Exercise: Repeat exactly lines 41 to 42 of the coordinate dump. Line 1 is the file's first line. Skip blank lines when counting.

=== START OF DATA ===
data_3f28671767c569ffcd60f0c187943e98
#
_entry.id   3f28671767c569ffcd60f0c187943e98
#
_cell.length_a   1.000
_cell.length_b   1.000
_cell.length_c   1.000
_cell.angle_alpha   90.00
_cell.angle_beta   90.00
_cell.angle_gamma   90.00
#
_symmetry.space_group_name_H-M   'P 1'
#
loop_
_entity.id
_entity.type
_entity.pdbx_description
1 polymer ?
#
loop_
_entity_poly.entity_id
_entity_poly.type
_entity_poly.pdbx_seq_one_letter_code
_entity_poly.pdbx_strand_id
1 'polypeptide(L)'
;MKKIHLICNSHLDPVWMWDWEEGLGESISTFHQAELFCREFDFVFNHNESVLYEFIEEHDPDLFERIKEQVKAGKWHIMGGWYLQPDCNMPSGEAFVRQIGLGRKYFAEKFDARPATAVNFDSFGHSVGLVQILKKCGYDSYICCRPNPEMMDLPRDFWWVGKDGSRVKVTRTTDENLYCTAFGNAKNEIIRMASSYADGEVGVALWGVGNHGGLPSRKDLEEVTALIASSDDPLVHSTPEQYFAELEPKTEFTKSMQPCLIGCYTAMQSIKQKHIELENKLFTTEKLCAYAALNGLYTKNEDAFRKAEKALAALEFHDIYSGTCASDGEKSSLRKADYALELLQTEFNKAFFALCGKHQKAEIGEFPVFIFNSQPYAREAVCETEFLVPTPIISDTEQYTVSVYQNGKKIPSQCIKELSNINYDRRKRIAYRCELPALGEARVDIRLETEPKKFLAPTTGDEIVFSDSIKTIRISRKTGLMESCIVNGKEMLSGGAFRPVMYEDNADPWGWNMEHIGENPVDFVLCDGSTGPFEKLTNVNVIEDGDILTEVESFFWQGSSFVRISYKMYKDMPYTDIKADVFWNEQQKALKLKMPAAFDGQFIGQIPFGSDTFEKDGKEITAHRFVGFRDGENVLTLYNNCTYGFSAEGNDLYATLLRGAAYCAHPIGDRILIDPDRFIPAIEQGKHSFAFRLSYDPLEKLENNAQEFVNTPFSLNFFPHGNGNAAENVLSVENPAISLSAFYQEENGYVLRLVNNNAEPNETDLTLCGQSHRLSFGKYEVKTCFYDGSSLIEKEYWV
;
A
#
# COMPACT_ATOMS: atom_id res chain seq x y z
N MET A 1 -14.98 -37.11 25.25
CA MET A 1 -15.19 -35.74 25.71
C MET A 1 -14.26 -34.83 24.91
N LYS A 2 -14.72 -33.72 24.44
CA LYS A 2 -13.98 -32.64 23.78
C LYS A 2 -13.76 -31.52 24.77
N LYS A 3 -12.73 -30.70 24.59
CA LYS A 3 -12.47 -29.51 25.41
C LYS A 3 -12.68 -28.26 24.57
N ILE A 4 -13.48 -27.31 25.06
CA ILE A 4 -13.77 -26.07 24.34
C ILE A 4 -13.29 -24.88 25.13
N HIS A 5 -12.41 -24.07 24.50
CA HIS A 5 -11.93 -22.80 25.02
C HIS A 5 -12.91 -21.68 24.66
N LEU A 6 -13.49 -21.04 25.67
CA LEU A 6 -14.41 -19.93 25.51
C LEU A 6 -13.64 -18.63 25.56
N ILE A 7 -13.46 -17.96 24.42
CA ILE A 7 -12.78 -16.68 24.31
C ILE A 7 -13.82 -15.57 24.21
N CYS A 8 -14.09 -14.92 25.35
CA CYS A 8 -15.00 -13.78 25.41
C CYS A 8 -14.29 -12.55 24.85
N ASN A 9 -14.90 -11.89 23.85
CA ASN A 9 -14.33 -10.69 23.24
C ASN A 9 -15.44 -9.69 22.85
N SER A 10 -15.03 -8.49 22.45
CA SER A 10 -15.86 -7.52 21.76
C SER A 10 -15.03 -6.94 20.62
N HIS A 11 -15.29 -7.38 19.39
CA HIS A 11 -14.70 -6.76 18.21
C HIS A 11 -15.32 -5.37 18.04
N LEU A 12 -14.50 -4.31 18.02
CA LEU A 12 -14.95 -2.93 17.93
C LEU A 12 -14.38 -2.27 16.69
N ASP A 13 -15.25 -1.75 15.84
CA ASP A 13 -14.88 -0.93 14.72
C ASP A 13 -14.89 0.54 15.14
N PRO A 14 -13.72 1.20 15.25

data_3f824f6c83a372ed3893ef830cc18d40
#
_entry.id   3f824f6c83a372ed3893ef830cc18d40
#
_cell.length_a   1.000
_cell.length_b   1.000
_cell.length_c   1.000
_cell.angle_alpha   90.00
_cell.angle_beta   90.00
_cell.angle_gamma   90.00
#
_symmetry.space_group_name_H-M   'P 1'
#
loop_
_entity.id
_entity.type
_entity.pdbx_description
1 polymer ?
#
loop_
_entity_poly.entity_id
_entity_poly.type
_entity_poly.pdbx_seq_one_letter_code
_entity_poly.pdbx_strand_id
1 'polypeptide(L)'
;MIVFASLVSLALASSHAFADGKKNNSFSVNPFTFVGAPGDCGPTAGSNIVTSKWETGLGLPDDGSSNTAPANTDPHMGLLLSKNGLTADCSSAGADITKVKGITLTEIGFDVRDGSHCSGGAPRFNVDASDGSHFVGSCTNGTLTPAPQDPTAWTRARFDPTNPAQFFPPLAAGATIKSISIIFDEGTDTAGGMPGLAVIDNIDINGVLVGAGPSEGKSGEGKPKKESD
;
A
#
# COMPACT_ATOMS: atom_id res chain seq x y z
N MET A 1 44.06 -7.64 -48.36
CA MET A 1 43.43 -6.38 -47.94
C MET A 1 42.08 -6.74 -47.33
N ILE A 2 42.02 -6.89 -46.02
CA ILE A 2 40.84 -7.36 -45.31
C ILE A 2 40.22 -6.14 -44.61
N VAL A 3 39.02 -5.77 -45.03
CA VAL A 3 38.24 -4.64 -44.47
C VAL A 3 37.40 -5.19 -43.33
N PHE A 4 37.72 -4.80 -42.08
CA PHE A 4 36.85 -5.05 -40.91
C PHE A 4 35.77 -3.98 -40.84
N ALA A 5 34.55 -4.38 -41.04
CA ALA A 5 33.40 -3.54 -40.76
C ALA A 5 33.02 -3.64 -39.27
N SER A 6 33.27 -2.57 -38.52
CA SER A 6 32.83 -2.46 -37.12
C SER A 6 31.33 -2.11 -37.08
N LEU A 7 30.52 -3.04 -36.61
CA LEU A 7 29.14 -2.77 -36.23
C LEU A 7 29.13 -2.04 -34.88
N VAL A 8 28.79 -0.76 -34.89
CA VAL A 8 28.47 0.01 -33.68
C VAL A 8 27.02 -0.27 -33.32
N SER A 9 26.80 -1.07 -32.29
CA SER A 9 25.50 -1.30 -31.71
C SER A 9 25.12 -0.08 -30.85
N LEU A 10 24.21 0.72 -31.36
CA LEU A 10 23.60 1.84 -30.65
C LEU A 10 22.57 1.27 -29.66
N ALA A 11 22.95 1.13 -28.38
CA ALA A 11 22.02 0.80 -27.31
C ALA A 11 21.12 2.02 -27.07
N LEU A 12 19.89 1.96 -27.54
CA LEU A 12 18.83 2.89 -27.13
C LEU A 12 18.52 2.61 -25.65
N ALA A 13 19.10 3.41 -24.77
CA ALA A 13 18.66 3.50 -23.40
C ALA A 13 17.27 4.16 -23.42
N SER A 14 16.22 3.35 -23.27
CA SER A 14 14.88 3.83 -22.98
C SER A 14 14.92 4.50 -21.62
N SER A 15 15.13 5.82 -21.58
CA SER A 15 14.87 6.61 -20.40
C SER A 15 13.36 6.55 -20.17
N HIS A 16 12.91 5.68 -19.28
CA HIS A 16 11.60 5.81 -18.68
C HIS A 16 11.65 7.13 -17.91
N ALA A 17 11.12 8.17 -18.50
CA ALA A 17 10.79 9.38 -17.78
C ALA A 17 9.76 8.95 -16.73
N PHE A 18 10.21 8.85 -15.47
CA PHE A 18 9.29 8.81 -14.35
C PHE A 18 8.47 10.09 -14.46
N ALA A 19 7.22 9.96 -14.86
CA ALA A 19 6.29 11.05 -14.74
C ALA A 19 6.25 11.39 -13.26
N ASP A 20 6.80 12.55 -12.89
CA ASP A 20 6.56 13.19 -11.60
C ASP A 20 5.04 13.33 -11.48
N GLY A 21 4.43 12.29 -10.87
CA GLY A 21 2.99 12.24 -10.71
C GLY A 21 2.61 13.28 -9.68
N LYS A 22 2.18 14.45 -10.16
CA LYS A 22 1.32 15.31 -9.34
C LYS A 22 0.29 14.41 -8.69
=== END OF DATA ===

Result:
CA ILE A 4 -13.77 -26.07 24.34
C ILE A 4 -13.29 -24.88 25.13